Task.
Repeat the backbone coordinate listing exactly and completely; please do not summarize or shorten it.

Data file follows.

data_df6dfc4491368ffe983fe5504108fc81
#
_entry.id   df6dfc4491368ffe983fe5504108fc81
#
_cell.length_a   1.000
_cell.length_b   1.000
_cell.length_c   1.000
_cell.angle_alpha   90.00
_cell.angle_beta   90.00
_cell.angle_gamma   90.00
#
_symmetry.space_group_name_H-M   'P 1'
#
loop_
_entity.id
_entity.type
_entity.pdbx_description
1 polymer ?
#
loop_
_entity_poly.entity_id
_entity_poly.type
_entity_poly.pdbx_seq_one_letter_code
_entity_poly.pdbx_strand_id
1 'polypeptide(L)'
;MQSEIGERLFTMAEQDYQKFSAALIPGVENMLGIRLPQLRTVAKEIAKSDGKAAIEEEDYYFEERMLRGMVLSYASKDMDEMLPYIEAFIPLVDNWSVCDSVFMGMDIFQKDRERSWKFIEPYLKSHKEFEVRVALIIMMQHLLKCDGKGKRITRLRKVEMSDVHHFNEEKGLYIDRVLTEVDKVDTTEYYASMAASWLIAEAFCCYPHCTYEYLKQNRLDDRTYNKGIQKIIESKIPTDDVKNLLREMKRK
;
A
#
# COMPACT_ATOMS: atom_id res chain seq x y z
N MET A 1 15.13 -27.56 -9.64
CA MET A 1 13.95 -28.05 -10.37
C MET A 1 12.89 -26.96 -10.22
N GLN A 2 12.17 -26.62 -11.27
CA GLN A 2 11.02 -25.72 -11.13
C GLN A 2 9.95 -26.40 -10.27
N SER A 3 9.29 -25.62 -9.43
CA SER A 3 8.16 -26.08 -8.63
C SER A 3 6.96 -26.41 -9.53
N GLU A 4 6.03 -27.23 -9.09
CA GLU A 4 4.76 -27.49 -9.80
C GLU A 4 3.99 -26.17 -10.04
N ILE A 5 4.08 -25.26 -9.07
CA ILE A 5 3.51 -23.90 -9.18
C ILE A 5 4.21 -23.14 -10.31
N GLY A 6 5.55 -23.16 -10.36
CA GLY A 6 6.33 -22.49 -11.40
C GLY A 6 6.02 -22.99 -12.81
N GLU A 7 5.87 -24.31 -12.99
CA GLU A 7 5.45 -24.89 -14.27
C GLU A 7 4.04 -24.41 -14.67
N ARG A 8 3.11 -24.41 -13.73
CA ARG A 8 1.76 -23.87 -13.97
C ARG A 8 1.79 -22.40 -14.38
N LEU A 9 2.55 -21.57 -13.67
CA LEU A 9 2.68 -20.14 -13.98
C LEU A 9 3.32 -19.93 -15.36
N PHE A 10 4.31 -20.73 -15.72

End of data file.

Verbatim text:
data_df6dfc4491368ffe983fe5504108fc81
#
_entry.id   df6dfc4491368ffe983fe5504108fc81
#
_cell.length_a   1.000
_cell.length_b   1.000
_cell.length_c   1.000
_cell.angle_alpha   90.00
_cell.angle_beta   90.00
_cell.angle_gamma   90.00
#
_symmetry.space_group_name_H-M   'P 1'
#
loop_
_entity.id
_entity.type
_entity.pdbx_description
1 polymer ?
#
loop_
_entity_poly.entity_id
_entity_poly.type
_entity_poly.pdbx_seq_one_letter_code
_entity_poly.pdbx_strand_id
1 'polypeptide(L)'
;MQSEIGERLFTMAEQDYQKFSAALIPGVENMLGIRLPQLRTVAKEIAKSDGKAAIEEEDYYFEERMLRGMVLSYASKDMDEMLPYIEAFIPLVDNWSVCDSVFMGMDIFQKDRERSWKFIEPYLKSHKEFEVRVALIIMMQHLLKCDGKGKRITRLRKVEMSDVHHFNEEKGLYIDRVLTEVDKVDTTEYYASMAASWLIAEAFCCYPHCTYEYLKQNRLDDRTYNKGIQKIIESKIPTDDVKNLLREMKRK
;
A
#
# COMPACT_ATOMS: atom_id res chain seq x y z
N MET A 1 15.13 -27.56 -9.64
CA MET A 1 13.95 -28.05 -10.37
C MET A 1 12.89 -26.96 -10.22
N GLN A 2 12.17 -26.62 -11.27
CA GLN A 2 11.02 -25.72 -11.13
C GLN A 2 9.95 -26.40 -10.27
N SER A 3 9.29 -25.62 -9.43
CA SER A 3 8.16 -26.08 -8.63
C SER A 3 6.96 -26.41 -9.53
N GLU A 4 6.03 -27.23 -9.09
CA GLU A 4 4.76 -27.49 -9.80
C GLU A 4 3.99 -26.17 -10.04
N ILE A 5 4.08 -25.26 -9.07
CA ILE A 5 3.51 -23.90 -9.18
C ILE A 5 4.21 -23.14 -10.31
N GLY A 6 5.55 -23.16 -10.36
CA GLY A 6 6.33 -22.49 -11.40
C GLY A 6 6.02 -22.99 -12.81
N GLU A 7 5.87 -24.31 -12.99
CA GLU A 7 5.45 -24.89 -14.27
C GLU A 7 4.04 -24.41 -14.67
N ARG A 8 3.11 -24.41 -13.73
CA ARG A 8 1.76 -23.87 -13.97
C ARG A 8 1.79 -22.40 -14.38
N LEU A 9 2.55 -21.57 -13.67
CA LEU A 9 2.68 -20.14 -13.98
C LEU A 9 3.32 -19.93 -15.36
N PHE A 10 4.31 -20.73 -15.72